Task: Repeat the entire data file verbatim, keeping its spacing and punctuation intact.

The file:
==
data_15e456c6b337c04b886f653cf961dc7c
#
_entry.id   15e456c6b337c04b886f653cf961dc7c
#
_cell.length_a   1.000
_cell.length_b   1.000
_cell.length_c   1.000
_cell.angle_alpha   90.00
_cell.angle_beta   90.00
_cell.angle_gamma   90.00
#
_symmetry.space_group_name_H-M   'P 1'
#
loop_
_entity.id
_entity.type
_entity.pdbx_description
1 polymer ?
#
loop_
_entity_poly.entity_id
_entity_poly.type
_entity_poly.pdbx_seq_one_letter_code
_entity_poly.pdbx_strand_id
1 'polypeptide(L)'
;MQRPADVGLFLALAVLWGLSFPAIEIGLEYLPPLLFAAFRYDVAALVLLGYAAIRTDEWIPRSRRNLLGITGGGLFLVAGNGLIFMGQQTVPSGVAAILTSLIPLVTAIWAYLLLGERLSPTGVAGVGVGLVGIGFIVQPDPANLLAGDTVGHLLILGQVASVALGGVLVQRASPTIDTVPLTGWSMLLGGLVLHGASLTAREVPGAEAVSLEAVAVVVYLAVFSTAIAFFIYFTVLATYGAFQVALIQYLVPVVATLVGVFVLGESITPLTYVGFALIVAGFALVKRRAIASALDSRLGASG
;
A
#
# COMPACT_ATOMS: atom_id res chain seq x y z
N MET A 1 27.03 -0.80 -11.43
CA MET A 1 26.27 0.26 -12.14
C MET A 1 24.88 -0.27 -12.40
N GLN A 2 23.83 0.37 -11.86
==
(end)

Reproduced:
data_15e456c6b337c04b886f653cf961dc7c
#
_entry.id   15e456c6b337c04b886f653cf961dc7c
#
_cell.length_a   1.000
_cell.length_b   1.000
_cell.length_c   1.000
_cell.angle_alpha   90.00
_cell.angle_beta   90.00
_cell.angle_gamma   90.00
#
_symmetry.space_group_name_H-M   'P 1'
#
loop_
_entity.id
_entity.type
_entity.pdbx_description
1 polymer ?
#
loop_
_entity_poly.entity_id
_entity_poly.type
_entity_poly.pdbx_seq_one_letter_code
_entity_poly.pdbx_strand_id
1 'polypeptide(L)'
;MQRPADVGLFLALAVLWGLSFPAIEIGLEYLPPLLFAAFRYDVAALVLLGYAAIRTDEWIPRSRRNLLGITGGGLFLVAGNGLIFMGQQTVPSGVAAILTSLIPLVTAIWAYLLLGERLSPTGVAGVGVGLVGIGFIVQPDPANLLAGDTVGHLLILGQVASVALGGVLVQRASPTIDTVPLTGWSMLLGGLVLHGASLTAREVPGAEAVSLEAVAVVVYLAVFSTAIAFFIYFTVLATYGAFQVALIQYLVPVVATLVGVFVLGESITPLTYVGFALIVAGFALVKRRAIASALDSRLGASG
;
A
#
# COMPACT_ATOMS: atom_id res chain seq x y z
N MET A 1 27.03 -0.80 -11.43
CA MET A 1 26.27 0.26 -12.14
C MET A 1 24.88 -0.27 -12.40
N GLN A 2 23.83 0.37 -11.86